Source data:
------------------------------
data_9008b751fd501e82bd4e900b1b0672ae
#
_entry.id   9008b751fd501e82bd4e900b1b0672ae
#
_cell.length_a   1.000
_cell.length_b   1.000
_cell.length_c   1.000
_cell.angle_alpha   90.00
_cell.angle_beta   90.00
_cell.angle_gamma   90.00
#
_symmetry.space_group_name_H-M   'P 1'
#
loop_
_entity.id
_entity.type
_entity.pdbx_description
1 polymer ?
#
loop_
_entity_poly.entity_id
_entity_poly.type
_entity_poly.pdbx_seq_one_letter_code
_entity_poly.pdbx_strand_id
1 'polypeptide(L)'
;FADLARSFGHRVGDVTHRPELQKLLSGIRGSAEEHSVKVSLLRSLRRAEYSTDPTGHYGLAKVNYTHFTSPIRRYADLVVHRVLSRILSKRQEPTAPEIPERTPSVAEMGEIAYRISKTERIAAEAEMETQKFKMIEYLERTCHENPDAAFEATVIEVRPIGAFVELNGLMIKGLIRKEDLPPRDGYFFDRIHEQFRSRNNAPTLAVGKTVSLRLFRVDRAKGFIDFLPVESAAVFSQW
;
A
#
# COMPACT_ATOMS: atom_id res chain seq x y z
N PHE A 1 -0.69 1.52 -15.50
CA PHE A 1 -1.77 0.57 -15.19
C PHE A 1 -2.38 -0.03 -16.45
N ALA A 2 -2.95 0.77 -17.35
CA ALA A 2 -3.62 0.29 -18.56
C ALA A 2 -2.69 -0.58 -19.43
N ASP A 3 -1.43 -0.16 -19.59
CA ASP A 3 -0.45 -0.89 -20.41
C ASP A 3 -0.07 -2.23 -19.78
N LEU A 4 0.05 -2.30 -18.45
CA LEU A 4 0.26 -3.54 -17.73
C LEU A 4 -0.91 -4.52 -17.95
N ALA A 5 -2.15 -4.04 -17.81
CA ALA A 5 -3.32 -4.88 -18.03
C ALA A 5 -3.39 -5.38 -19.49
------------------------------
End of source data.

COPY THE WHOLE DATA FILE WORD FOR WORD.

data_9008b751fd501e82bd4e900b1b0672ae
#
_entry.id   9008b751fd501e82bd4e900b1b0672ae
#
_cell.length_a   1.000
_cell.length_b   1.000
_cell.length_c   1.000
_cell.angle_alpha   90.00
_cell.angle_beta   90.00
_cell.angle_gamma   90.00
#
_symmetry.space_group_name_H-M   'P 1'
#
loop_
_entity.id
_entity.type
_entity.pdbx_description
1 polymer ?
#
loop_
_entity_poly.entity_id
_entity_poly.type
_entity_poly.pdbx_seq_one_letter_code
_entity_poly.pdbx_strand_id
1 'polypeptide(L)'
;FADLARSFGHRVGDVTHRPELQKLLSGIRGSAEEHSVKVSLLRSLRRAEYSTDPTGHYGLAKVNYTHFTSPIRRYADLVVHRVLSRILSKRQEPTAPEIPERTPSVAEMGEIAYRISKTERIAAEAEMETQKFKMIEYLERTCHENPDAAFEATVIEVRPIGAFVELNGLMIKGLIRKEDLPPRDGYFFDRIHEQFRSRNNAPTLAVGKTVSLRLFRVDRAKGFIDFLPVESAAVFSQW
;
A
#
# COMPACT_ATOMS: atom_id res chain seq x y z
N PHE A 1 -0.69 1.52 -15.50
CA PHE A 1 -1.77 0.57 -15.19
C PHE A 1 -2.38 -0.03 -16.45
N ALA A 2 -2.95 0.77 -17.35
CA ALA A 2 -3.62 0.29 -18.56
C ALA A 2 -2.69 -0.58 -19.43
N ASP A 3 -1.43 -0.16 -19.59
CA ASP A 3 -0.45 -0.89 -20.41
C ASP A 3 -0.07 -2.23 -19.78
N LEU A 4 0.05 -2.30 -18.45
CA LEU A 4 0.26 -3.54 -17.73
C LEU A 4 -0.91 -4.52 -17.95
N ALA A 5 -2.15 -4.04 -17.81
CA ALA A 5 -3.32 -4.88 -18.03
C ALA A 5 -3.39 -5.38 -19.49